The American Cancer Society on Tuesday called for later and less frequent mammograms. It's the first update to the group's breast cancer screening guidelines in more than a decade.
The ACS says most women should start annual screenings at age 45 instead of 40, a change that moves the group closer to guidelines from an influential advisory task force but also illustrates the lack of uniformity among the medical community.
The cancer group also now advises screening every other year beginning at 55, according to an article published Tuesday in JAMA.
Recommendations suggest women should begin annual screening before the age of 45 if they so choose, and should continue getting mammograms if they remain in good health and have a life expectancy of 10 years or longer.
"The most important message of all is that a mammogram is the most effective thing that a woman can do to reduce her chance of dying from breast cancer," said Dr. Richard Wender, the cancer society's cancer control chief.
"It's not that mammograms are ineffective in younger women," he said, but at age 40, breast cancer is uncommon and false alarms are more likely. The ACS encourages women to consult with their physician about the risks and benefits associated with mammography.
The society's updated guidelines say switching to every other year at age 55 makes sense because tumors in women after menopause tend to grow more slowly. Also, older women's breasts are usually less dense, so cancer is more visible on mammograms, said Dr. Kevin Oeffinger, chairman of the society's breast cancer guideline panel and director of the cancer survivorship center at Memorial Sloan Kettering Cancer Center in New York.
Among those with differing guidelines include the U.S. Preventive Task Force, which since 2009 has recommended women begin routine mammography screening at age 50 once every two years. The UPTF has historically influenced Medicare coverage. In draft recommendations released this year, the group said that mammograms for women in their 40s should be an individual decision based on preferences and health history, and that more research is needed to determine potential benefits or harms for scans on women age 75 and older.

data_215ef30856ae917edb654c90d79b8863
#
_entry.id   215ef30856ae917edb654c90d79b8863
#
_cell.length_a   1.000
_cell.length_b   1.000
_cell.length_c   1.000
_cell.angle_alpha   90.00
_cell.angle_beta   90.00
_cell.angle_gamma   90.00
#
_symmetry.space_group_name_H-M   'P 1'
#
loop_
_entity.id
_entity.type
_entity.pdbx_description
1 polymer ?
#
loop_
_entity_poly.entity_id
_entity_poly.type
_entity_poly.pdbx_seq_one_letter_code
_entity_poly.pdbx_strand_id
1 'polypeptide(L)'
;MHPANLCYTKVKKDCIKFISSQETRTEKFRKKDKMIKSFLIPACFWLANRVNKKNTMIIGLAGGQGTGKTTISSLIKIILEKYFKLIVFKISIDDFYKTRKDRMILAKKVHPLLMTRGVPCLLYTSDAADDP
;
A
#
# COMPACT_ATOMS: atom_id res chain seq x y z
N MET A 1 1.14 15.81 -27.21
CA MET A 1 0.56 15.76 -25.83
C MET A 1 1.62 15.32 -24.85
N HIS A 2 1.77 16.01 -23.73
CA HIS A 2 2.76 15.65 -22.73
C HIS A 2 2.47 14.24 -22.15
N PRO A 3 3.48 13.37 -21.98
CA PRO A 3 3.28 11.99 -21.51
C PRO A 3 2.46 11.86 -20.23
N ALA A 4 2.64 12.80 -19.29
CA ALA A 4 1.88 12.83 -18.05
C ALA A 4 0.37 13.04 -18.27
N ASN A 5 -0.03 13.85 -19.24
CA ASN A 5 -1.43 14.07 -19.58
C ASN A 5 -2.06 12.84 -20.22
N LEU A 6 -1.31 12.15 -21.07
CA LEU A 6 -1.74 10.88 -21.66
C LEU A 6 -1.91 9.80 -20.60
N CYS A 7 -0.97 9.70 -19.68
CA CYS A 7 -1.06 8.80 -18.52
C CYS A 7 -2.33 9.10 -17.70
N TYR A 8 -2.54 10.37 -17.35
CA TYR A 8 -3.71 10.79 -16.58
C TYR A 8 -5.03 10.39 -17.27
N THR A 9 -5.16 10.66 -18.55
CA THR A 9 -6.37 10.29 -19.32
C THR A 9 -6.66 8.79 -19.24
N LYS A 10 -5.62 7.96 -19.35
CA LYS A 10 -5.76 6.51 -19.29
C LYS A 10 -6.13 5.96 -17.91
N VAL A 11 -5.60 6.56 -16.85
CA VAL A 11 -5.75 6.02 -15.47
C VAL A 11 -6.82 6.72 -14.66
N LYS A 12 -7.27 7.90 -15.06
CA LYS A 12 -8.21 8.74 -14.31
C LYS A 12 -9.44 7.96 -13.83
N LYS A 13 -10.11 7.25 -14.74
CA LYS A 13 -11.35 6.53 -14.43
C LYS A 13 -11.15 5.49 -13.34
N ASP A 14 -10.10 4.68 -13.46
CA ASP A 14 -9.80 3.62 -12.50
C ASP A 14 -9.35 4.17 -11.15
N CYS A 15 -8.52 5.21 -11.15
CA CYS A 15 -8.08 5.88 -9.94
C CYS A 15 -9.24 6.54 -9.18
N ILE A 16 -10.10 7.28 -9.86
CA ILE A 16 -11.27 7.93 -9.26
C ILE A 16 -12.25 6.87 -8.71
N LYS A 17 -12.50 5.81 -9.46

The American Congress of Obstetricians and Gynecologists recommends women begin testing annually at age 40, a view shared by the American College of Radiology and the Society of Breast Imaging.
Such differing views can lead to confusion for primary-care physicians. While consensus finds early detection to be a key factor in increasing the survival rate of breast cancer patients, more frequent mammography screening could produce more false positive diagnoses, leading to increased anxiety for patients.
About 230,000 women in the U.S. are diagnosed each year with breast cancer, which ranks as the second leading cause of cancer mortality among women, with more than 40,000 deaths annually.
“I think that the data is complex and the media has gotten involved presenting opinions, so I think primary-care physicians have a really hard time sorting out the information,” said Dr. Susan Harvey, director of the Breast Imaging Section at Johns Hopkins Medicine. “Most of the time we say 'talk to your doctor', but the poor primary-care physicians are asked to be experts in all aspects of medicine, which is unfair and overwhelming.”
Harvey said imaging professionals at Johns Hopkins engage with primary-care physicians to help provide more clarity as to when to conduct screening. They also help physicians sort through the data.
In an accompanying editorial, Dr. Nancy Keating of Harvard Medical School and Dr. Lydia Pace of Brigham and Women's Hospital, Boston, wrote the new ACS guidelines along with the current USPTF recommendations, which are more consistent regarding delayed screening, but conflict in terms of annual or biennial frequency that will require doctors to weigh the risks and benefits of more frequent screening with patients.
“In communicating with patients, clinicians will have to balance the ACS' recommendation for more frequent screening against the fact that younger women experience a lower absolute benefit from screening mammography,” they wrote.
Most health plans are required to cover screening mammograms free of charge as part of preventive care mandated by the Affordable Care Act, and many insurers cover the screenings starting at age 40.
The Associated Press contributed to this report.